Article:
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Cross-functional teams, iterative development, minimum viable products, continuous improvement -- the hallmarks of Agile software development are increasingly seen as relevant to other parts of the enterprise, giving rise to a movement known as Agile at scale.
What does Agile at scale (also called Agile management or scaled Agile) actually mean for an enterprise? What are the impediments that can cause it to fail, and who in the enterprise owns it?
Dave West, the CEO and product owner at Scrum.org, tackles these questions and more in part two of a series on scaling Agile. One matter of urgency for CIOs, according to West: CIOs who aim to play a role in business transformation should position themselves as drivers of Agile at scale -- and redub themselves chief digital officers.
Editor's note: Read part one of this two-part series, "4 essential elements of Agile at scale," where West discusses doing Agile at scale in the IT department. Additionally, the following has been edited for length and clarity.
Does Agile at scale in the enterprise mean that everyone is working in an agile mode, or are there places where Agile principles won't work?
Dave West: That is the $64,000 question, and the short answer is I don't know. What I do know is Agile is very aligned to solving complex problems. And the most complex time is when you're developing a product or service, whether it's a banking service or a car.
The traditional industrial model is a very small group of people working in a chaotic way where we pretend that we're using traditional project management [such as] waterfall, so we can develop and then build an operational system in which variability and change is nominal -- and then that's it.
The mantra with Agile is develop the product and then transition to a traditional operational system where variability and changes are relatively small, so complexity is much smaller.
But the reality isn't that. The reality now seems to be that that transition point is getting further and further away, if ever. That means [a company] is changing its software all the time and provides updates all the time.
When do you make the transition to a stable state?
West: The answer is, 'It depends on your situation."'
As software becomes a larger component in most of the things [you produce], it's certain that you don't just release once a year now, or once every two years. Software is continuously changing, services are continuously changing, so the relationship between operational and development is a lot more blurry.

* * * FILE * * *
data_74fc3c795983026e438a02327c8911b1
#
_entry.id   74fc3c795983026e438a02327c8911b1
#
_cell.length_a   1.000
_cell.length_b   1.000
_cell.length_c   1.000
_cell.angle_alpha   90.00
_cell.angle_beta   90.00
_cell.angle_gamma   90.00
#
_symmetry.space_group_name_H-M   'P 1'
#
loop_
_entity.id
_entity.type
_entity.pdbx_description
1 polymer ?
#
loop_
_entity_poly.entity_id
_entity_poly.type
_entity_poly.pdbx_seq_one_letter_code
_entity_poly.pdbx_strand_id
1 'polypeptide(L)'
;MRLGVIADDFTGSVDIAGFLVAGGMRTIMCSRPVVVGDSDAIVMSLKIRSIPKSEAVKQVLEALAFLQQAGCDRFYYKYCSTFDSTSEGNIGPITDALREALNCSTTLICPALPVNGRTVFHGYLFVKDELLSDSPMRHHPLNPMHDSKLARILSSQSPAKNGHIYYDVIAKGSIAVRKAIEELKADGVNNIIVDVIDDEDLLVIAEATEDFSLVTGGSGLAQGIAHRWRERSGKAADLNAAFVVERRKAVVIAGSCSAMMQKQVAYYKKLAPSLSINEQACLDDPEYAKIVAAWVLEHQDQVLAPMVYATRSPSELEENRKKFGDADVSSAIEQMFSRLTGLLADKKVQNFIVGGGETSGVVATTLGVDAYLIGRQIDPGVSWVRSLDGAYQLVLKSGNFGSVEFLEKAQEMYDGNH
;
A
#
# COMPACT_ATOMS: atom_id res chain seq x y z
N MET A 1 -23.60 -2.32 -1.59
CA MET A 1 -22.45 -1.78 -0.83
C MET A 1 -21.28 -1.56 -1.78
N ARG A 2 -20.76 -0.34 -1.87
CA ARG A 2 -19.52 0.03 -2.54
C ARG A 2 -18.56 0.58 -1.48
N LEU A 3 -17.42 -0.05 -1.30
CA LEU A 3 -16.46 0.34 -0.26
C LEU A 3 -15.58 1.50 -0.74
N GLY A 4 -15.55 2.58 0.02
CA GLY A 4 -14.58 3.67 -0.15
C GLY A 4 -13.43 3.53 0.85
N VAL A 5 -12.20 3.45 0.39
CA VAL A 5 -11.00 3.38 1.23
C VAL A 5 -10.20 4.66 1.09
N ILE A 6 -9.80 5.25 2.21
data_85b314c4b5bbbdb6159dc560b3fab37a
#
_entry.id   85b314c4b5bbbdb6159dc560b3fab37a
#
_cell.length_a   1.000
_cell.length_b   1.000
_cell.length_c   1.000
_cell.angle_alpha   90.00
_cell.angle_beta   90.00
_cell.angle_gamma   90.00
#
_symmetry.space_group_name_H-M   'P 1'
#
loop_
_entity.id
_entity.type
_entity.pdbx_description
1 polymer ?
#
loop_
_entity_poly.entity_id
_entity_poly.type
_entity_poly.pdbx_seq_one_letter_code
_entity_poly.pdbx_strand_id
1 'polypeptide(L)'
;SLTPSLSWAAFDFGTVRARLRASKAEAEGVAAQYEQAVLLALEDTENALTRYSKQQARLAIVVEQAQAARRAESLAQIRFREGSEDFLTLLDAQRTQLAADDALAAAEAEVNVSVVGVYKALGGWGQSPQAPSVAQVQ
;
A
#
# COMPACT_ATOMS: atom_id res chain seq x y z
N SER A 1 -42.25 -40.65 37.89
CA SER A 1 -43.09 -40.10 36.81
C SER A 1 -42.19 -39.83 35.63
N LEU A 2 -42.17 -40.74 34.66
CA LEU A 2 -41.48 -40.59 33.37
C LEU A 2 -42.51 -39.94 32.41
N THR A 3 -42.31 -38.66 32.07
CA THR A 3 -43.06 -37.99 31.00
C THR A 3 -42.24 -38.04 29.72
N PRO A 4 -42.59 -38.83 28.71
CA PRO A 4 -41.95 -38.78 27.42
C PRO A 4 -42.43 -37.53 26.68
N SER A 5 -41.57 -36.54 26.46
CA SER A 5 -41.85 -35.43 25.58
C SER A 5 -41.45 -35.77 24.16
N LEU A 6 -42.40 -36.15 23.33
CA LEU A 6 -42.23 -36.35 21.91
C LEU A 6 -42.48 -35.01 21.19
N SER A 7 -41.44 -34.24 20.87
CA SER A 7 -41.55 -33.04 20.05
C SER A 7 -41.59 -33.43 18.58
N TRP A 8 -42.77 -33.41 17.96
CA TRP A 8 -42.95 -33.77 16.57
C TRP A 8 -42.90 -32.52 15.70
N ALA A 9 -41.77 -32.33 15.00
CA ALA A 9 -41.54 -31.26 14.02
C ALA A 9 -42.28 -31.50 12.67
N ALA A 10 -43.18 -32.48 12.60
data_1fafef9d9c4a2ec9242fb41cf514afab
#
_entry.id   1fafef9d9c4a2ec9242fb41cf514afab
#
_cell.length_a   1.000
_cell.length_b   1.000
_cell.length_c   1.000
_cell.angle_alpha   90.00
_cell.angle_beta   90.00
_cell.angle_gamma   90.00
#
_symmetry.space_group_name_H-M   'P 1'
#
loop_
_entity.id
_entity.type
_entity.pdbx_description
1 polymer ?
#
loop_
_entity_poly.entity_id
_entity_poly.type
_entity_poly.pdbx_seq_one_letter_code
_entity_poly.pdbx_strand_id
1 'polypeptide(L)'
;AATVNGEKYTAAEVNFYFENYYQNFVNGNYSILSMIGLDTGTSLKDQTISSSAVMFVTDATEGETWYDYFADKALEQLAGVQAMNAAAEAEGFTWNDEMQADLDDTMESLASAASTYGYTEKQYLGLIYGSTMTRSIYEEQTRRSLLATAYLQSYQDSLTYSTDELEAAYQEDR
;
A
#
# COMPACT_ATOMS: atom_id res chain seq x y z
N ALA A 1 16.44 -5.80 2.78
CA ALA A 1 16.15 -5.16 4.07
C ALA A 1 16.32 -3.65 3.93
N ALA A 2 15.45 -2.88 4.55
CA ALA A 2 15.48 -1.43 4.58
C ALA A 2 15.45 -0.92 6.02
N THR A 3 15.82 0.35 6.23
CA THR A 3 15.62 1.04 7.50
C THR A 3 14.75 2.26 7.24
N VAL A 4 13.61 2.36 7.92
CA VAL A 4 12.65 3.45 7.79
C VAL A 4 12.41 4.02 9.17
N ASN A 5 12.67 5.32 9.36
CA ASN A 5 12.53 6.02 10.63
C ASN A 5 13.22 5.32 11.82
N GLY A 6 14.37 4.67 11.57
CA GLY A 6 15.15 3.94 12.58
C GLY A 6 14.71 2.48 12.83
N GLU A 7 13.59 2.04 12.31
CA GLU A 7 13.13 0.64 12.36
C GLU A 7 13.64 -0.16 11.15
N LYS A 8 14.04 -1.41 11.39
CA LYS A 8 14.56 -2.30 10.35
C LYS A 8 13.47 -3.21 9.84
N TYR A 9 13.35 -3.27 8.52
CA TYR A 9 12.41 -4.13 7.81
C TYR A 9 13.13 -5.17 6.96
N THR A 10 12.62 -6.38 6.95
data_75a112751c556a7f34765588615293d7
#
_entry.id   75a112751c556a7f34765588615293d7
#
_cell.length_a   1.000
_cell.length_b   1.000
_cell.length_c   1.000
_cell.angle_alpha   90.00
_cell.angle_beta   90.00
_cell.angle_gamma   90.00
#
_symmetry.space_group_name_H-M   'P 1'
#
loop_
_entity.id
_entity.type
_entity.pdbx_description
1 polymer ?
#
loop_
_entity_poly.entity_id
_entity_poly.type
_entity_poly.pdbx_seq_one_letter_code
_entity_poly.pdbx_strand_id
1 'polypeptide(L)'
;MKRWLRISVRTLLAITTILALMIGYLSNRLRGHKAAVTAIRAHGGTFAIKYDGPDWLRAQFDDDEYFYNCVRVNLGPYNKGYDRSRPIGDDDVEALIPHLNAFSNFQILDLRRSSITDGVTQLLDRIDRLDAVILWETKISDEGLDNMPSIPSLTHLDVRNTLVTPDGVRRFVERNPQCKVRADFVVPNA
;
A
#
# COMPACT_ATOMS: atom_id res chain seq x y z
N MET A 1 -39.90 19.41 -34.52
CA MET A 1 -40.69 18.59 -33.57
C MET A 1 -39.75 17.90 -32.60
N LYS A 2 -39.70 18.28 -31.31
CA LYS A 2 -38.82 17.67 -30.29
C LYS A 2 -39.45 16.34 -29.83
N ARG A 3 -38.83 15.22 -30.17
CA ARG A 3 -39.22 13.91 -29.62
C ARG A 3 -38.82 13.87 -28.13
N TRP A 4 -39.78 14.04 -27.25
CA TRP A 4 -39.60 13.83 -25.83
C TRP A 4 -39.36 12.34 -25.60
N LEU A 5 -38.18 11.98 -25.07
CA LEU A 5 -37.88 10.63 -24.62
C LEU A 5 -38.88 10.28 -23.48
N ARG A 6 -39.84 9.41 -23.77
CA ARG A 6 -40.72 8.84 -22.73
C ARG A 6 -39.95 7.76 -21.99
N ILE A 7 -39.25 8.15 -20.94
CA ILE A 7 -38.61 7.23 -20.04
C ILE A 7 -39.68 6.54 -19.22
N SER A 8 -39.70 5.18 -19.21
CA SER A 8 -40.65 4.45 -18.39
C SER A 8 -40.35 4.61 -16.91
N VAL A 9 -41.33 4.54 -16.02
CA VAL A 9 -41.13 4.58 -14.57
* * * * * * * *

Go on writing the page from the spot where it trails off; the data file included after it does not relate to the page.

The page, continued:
The fundamental question for organizations becomes have you got a moment when the products or services being delivered go into a truly operational mode? Or are you always in this process of re-invention as your customers' needs change and as your understanding of the customer changes, or as the opportunities or the technologies change?
What gets in the way of companies scaling Agile?
West: There are impediments, particularly those around legacy systems, alignment, incentives, politics -- all these things that are also known as culture -- that get in the way of teams delivering in an Agile way. Therefore, you need to have some sort of enterprise change team. And you need to use an Agile approach to manage this change.
Ultimately, the leader, who is ideally the CEO, would be the product owner of this enterprise change team. All of those issues would come up and he or she would be prioritizing them and then bringing them down to the team and saying, 'OK, let's change this,' or, 'Let's provide this environment to be successful.'
Is there a point when you're achieved Agile at scale?
West: If you can build an organization that's always probing and sensing and responding, then I think you've become agile and that's Agile at scale. You've scaled [this approach] from a small team -- a developer, tester and business analyst working with a product owner from the business -- across that whole organization. That doesn't mean you're finished in terms of change, but it does mean you're finished in terms of building the environment to allow change.
What are the steps CIOs can take to bring Agile to the broader organization?
West: There is already a desire in the business to become more responsive to the market, so that means that there's a great opportunity for the CIOs to step into that. But it is a choice for the CIOs. I believe that they should do that. I believe that, ultimately, their responsibility isn't a technology responsibility. Instead, they're responsible to the company, the shareholders or the owner, if it's a private company. [Their responsibility] is to deliver value to the end customer and to increase the value of the company's investment by continuing to deliver more value to that customer.
I think CIOs should drive innovation, but what worries to me is that a lot of them are being left behind; their organization is functioning as service organization to these Agile squads and teams. CIOs have to say, 'I'm no longer a chief information officer, because that's an outmoded concept.' Rather, 'I'm a chief digital officer. I'm responsible for taking us into the digital age, that's my job.' Yes, we have some existing stuff we have to manage and control, and I'm going to hire someone very competent to do that mundane work, and I'm going to drive this huge agenda. That's what I would do.
Who owns Agile at scale in the organization?
West: I think it's the CEO. I think CEOs are the ultimate decision-makers and drivers. What they do is they empower, they create a proxy. The question is who is that proxy going to be. Is it going to be the COO or the chief product officer or some business proxy? I would argue that it should be the CIO, assuming that they are a fan of business and technology coming together. The CIO should be that empowered individual to drive this change.